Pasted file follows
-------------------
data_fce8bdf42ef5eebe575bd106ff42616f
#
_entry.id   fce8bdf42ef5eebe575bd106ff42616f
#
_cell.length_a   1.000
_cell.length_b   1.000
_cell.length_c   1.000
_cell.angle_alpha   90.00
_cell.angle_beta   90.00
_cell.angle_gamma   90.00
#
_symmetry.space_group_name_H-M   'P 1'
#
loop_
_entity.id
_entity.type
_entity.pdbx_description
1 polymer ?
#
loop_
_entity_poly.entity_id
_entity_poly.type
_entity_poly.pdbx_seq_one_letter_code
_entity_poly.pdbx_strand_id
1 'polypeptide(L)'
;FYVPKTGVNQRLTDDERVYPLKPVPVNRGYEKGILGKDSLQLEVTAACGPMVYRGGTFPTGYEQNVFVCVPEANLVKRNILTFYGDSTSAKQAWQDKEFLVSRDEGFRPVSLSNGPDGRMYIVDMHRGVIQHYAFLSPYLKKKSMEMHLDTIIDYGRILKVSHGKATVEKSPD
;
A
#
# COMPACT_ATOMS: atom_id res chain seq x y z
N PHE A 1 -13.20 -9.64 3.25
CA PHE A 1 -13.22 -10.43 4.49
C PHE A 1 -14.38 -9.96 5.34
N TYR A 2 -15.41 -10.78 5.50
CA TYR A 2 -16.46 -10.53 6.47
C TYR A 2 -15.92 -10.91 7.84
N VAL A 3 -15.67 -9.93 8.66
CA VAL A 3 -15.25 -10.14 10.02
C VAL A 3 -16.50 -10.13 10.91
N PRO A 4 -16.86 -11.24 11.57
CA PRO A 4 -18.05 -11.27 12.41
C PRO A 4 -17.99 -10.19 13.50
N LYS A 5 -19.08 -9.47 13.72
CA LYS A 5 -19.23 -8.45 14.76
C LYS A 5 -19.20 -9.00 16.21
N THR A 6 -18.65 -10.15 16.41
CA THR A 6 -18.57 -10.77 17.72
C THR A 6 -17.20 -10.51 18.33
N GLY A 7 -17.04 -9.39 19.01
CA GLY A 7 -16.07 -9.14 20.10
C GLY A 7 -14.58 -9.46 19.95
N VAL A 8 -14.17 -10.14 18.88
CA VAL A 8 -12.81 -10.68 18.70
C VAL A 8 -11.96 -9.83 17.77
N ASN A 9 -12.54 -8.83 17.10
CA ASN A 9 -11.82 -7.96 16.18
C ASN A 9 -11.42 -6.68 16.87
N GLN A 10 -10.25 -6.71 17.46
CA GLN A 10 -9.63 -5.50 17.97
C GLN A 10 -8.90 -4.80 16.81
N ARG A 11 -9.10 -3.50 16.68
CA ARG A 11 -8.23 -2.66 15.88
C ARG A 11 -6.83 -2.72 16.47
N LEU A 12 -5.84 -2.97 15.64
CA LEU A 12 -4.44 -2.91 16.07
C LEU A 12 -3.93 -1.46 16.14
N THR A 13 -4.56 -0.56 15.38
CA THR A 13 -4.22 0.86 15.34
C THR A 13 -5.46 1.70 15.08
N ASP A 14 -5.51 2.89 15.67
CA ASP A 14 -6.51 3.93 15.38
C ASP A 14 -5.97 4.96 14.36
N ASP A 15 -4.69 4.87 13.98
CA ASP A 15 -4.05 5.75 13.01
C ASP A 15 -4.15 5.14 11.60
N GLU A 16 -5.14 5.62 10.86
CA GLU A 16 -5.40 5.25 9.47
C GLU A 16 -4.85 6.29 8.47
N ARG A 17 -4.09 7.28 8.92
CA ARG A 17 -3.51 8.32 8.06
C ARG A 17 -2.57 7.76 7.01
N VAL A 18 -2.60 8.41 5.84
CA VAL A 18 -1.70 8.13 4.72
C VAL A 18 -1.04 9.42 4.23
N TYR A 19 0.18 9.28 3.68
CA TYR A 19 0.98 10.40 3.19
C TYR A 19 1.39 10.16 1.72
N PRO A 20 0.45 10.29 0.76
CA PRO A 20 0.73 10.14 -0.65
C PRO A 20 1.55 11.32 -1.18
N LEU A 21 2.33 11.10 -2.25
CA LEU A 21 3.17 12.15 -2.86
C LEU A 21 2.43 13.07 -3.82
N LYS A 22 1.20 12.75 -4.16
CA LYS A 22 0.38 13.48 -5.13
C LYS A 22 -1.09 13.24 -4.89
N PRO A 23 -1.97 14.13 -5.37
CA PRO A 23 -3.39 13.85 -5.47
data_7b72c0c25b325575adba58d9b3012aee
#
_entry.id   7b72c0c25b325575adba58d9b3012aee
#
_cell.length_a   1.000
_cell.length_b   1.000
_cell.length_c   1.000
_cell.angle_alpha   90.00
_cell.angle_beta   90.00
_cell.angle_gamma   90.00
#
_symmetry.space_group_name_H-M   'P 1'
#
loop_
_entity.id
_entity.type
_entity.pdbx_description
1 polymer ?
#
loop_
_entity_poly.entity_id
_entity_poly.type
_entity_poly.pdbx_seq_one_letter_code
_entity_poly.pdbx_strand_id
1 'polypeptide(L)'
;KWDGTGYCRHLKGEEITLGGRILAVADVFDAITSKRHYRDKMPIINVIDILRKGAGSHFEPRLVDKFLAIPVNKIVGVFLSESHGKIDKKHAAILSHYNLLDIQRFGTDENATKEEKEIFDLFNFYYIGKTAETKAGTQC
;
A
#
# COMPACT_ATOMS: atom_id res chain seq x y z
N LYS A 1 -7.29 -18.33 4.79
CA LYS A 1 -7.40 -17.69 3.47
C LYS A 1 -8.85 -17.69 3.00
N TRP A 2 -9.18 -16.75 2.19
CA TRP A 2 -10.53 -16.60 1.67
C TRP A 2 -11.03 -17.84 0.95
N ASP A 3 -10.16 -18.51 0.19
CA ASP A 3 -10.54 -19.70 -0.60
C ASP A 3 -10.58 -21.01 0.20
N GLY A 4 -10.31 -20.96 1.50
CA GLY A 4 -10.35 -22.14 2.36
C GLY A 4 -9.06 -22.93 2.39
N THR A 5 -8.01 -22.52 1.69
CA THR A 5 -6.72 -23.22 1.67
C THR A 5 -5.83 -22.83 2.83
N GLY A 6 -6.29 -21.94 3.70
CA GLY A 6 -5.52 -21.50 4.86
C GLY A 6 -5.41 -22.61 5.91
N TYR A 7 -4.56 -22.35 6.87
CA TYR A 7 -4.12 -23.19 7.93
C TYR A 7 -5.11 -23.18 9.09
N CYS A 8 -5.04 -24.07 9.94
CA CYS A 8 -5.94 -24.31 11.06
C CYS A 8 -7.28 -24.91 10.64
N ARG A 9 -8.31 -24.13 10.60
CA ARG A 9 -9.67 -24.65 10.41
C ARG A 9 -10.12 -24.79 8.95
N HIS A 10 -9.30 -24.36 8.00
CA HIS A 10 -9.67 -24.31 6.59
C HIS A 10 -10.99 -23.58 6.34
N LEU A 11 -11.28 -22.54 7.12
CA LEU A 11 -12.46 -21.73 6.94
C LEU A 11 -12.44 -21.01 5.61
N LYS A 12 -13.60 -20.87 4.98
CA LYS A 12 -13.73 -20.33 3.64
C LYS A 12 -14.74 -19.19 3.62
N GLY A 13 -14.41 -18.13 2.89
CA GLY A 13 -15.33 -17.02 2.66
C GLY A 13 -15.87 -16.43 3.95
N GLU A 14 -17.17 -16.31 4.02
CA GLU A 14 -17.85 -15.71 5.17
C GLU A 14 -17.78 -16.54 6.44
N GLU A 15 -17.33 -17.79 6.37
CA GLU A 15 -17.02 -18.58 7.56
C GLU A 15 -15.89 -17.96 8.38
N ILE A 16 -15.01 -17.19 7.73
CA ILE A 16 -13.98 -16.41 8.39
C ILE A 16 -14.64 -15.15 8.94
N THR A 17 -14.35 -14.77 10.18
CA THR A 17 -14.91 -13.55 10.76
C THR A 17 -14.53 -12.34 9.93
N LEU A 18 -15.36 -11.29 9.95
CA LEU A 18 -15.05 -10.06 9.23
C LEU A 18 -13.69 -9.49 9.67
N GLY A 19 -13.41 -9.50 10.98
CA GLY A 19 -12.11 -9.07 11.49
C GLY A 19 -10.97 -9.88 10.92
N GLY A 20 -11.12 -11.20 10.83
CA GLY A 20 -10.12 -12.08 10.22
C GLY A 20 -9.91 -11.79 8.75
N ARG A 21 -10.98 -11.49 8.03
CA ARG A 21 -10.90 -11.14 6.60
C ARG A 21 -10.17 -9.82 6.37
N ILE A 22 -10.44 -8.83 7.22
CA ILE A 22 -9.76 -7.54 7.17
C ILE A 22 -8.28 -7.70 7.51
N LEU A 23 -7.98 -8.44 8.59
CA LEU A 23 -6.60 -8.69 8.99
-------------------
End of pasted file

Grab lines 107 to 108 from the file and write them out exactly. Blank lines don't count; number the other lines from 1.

_cell.angle_beta   90.00
_cell.angle_gamma   90.00